As established by the National Transportation Safety Board, this paper discusses the probable cause of Beech King Air 200, N501RH as related to human factors. The accident occurred because the crew lost situational awareness while making an attempt to land (Wise, Hopkin, & Garland, 2016). For instance, throughout the approach of the localizer runway, the aircraft was actually five miles ahead of what the first officer and captain believed they were. Despite having an accumulative 12,000 hours of flight experience, the crew miscalculated their position when communicating or getting instructions from the ground control tower (Strauch, 2017). Specifically, the aircraft ought to have been at an altitude of 2,600 feet and not 4,000 feet at the outer locator market (LOM). The variance of almost 1,400 feet is not negligible. This means that the plane approached the landing point when it was at an altitude of about 2,600 feet instead of the recommended 1,340 feet. The miscalculation as contributed by human error resulted in the missed approach point (MAP).
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Another mistake made by the crew was a wrong climbing turn at the MAP. Actually, the first officer and the captain ought to have made a right climbing turn towards the LOM in order to level off at an altitude of about 2,600 feet, which is safe for approaching a landing attempt. However, even after passing the missed approach point, the aircraft continued to steadily descent from an altitude of 2,600 feet before leveling off at about 1,400 feet. Again, the plane climbed further ahead for about two extra miles after passing the airport by 8 miles. The miscalculation resulted in a collision with the rising terrain. These revelations indicate that the flight crew failed to properly and accurately execute the standardized approach procedure instrumentation despite constant communication with the ground control. The crew did not effectively implement the published missed-approach procedure (Griffin, Young, & Stanton, 2015).
The flight crew members were victims of human error by failing to use the existing navigation aids to constantly monitor or confirm the position of the aircraft before and during the landing approach. Moreover, the air accident investigation report indicated that the flight crew might have ignored the DME and ADF and instead relied on King KLN 90B GPS. Although the GPS is IFR-capable, its usage in pre-accident circumstances is not certified, especially in IMC (Lowe, 2016). As a result, the crew might have assumed the plane’s approach as normal despite having been on the wrong waypoint.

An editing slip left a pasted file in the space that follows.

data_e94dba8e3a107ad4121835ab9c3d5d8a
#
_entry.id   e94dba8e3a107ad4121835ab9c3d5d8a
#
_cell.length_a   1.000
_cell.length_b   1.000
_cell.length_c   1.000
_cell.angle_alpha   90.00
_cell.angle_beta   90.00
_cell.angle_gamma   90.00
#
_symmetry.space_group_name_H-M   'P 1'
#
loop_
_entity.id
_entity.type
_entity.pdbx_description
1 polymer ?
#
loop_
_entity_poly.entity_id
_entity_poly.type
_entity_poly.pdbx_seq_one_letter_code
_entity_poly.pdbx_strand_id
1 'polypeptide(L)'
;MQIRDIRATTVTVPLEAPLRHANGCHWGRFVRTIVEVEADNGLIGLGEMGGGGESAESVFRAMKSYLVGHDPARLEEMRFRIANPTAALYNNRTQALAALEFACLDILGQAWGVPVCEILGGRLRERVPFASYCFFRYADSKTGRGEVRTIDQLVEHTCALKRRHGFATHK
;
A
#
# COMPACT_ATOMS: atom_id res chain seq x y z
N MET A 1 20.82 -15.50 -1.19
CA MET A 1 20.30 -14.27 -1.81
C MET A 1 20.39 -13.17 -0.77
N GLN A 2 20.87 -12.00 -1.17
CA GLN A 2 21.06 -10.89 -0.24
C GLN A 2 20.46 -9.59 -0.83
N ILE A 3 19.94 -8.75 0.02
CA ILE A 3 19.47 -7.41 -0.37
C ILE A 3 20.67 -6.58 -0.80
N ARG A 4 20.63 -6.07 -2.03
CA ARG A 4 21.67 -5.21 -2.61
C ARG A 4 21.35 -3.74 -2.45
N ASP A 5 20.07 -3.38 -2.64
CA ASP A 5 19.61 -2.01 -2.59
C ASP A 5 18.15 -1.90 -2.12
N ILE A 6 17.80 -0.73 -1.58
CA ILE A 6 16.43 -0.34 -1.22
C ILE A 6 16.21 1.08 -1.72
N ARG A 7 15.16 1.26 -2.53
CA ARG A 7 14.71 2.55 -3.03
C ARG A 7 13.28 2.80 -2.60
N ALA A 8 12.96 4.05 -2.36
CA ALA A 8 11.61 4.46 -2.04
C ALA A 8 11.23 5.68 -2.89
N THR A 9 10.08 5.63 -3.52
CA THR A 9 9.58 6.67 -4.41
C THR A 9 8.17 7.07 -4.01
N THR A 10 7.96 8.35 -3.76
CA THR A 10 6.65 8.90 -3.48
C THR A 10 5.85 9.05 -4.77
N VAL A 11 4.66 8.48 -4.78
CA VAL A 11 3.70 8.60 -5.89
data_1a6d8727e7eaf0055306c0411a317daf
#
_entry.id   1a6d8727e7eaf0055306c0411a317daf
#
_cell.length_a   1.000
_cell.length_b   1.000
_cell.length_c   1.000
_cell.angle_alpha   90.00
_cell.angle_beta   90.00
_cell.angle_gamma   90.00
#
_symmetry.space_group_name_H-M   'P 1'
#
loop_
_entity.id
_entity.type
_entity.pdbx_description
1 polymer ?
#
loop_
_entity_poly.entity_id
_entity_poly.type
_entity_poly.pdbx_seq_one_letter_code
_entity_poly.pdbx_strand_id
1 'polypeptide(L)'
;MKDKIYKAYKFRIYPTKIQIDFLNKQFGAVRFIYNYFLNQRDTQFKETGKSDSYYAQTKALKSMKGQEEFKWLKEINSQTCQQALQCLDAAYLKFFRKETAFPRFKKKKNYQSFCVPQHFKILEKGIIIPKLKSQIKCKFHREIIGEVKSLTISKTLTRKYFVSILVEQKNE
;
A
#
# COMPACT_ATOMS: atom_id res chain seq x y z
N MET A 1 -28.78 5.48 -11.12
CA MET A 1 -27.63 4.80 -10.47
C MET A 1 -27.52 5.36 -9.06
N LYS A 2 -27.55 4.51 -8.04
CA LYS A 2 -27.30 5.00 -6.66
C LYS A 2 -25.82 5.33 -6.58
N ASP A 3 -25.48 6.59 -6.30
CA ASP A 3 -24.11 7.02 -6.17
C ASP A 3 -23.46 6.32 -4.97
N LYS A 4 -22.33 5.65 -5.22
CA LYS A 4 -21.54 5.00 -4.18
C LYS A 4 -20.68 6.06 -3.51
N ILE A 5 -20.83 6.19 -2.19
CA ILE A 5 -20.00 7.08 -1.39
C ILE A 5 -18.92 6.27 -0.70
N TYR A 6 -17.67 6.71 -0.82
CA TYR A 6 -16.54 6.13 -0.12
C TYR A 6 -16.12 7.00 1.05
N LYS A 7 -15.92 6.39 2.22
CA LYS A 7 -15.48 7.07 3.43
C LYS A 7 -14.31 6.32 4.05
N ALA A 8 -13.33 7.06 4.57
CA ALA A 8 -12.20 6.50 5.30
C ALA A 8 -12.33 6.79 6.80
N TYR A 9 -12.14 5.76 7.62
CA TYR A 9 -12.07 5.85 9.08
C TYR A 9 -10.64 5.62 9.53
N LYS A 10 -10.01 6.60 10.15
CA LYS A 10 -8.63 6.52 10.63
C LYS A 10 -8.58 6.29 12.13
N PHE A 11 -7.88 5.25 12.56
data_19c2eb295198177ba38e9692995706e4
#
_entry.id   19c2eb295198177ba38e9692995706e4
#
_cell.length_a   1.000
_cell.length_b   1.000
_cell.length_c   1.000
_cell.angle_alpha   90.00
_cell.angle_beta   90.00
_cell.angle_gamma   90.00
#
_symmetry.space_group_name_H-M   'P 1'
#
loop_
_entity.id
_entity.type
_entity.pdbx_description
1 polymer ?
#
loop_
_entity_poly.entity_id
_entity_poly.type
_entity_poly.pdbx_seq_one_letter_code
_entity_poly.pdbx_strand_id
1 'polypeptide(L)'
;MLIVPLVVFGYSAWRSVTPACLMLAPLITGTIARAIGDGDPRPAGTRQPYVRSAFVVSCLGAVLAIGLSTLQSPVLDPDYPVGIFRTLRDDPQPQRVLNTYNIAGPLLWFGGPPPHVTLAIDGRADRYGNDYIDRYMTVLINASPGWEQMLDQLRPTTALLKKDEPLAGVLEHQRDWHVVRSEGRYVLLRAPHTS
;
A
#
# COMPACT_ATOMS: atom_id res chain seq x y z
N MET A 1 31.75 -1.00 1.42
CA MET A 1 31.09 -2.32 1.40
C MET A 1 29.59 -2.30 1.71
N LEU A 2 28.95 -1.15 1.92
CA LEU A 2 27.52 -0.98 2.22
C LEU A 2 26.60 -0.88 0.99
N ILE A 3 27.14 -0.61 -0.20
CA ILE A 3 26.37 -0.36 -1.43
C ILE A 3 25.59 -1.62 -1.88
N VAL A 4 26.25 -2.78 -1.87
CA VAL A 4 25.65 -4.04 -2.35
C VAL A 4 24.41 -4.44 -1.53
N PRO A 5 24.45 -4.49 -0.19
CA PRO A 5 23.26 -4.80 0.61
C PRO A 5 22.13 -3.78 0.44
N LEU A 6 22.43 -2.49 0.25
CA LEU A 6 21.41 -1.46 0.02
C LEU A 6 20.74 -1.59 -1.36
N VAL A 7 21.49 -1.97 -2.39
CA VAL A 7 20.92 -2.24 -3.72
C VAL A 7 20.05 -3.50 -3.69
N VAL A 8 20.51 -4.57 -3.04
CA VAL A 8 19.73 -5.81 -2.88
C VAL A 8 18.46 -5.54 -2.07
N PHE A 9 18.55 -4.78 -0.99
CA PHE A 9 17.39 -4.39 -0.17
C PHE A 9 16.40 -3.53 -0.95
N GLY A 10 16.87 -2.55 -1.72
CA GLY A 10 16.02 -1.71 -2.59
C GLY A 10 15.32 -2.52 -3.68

Another probable error in human judgment as contributing to the accident is the wrong reference. Since the flight crew over-relied on GPS in LOM navigation instead of the standard ADF. Moreover, the crew was given a landing clearance sooner than they expected and decided to continue the aircraft turn with the same altitude in the final landing approach (Strauch, 2017). The crew could have avoided this confusion if they had relied on the ADF. In addition, the data recorded on the radar indicated that the aircraft’s position at the time of attempted landing was not at the proper altitude or point.
Avoiding the Accident
The management of Hendrick Motors could have adopted several measures to prevent this accident from occurring. For instance, they could have created a standardized flight guideline manual that incorporates all the support instruments instead of overreliance on GPS. For instance, if ADF was activated, the accident could have been avoided since this instrument can give accurate information to the crew about the position of the aircraft and surrounding terrain at the time of landing (Strauch, 2017).
Griffin, T., Young, M., & Stanton, N. (2015). Human factors models for aviation accident analysis and prevention. New York, NY: Ashgate Publishing, Ltd.
Lowe, P. (2016). Hendrick King Air crew lost situational awareness. Web.
Strauch, B. (2017). Investigating human error: incidents, accidents, and complex systems. New York, NY: CRC Press.
Wise, J., Hopkin, D., & Garland, D. (2016). Handbook of aviation human factors (2nd ed.). New York, NY: CRC Press.